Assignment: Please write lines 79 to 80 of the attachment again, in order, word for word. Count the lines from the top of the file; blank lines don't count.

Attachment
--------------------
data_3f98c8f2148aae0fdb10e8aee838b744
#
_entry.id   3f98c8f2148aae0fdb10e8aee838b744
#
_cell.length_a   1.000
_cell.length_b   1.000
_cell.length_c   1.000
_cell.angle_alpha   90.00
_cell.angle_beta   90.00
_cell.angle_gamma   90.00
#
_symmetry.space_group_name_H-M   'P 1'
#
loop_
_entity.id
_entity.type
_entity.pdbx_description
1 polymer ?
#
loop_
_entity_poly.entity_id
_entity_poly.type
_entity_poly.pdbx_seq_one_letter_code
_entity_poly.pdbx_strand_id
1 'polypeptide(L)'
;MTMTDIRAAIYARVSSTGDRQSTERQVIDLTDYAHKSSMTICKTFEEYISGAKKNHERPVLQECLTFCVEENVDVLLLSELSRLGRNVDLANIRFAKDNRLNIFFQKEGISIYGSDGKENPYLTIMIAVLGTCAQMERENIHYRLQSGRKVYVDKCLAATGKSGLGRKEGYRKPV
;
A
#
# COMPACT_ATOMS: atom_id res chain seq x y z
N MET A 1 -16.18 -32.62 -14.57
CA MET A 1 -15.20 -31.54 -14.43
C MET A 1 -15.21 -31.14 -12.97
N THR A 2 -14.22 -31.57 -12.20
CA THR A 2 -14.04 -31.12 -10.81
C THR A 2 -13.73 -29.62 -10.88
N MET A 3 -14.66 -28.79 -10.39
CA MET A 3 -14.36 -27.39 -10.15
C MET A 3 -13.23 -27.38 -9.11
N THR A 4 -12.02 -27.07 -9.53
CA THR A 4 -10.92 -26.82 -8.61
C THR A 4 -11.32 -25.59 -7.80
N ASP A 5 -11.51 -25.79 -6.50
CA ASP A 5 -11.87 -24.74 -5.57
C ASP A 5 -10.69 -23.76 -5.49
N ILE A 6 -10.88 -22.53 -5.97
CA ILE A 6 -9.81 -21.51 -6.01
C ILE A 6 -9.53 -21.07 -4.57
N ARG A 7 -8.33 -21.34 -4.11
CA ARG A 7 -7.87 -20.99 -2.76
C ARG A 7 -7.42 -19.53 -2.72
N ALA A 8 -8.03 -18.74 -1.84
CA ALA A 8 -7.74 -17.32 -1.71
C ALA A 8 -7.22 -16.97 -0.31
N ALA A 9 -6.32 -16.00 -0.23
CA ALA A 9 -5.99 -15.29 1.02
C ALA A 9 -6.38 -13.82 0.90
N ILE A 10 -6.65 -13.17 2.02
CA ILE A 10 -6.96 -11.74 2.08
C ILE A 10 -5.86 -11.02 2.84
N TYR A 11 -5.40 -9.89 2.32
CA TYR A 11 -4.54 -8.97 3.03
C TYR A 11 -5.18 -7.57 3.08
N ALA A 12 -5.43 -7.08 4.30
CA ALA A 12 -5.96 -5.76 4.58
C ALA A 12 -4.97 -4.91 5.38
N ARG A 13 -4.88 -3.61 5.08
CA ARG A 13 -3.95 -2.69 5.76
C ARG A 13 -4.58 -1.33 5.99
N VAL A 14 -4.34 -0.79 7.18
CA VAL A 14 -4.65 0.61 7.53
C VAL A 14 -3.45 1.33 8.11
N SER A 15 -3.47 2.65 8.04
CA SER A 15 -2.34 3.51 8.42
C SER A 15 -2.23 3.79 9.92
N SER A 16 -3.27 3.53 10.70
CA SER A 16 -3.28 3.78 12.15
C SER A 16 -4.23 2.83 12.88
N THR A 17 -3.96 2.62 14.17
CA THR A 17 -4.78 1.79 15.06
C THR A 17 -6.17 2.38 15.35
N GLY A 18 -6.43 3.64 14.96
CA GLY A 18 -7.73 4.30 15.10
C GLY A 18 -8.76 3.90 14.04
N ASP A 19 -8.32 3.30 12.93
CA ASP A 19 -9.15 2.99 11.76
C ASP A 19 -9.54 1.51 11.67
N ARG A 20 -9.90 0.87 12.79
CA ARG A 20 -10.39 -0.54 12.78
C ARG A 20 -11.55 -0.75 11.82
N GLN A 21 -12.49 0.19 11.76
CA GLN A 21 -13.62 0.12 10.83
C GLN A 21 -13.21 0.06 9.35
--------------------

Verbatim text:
N THR A 17 -3.96 2.62 14.17
CA THR A 17 -4.78 1.79 15.06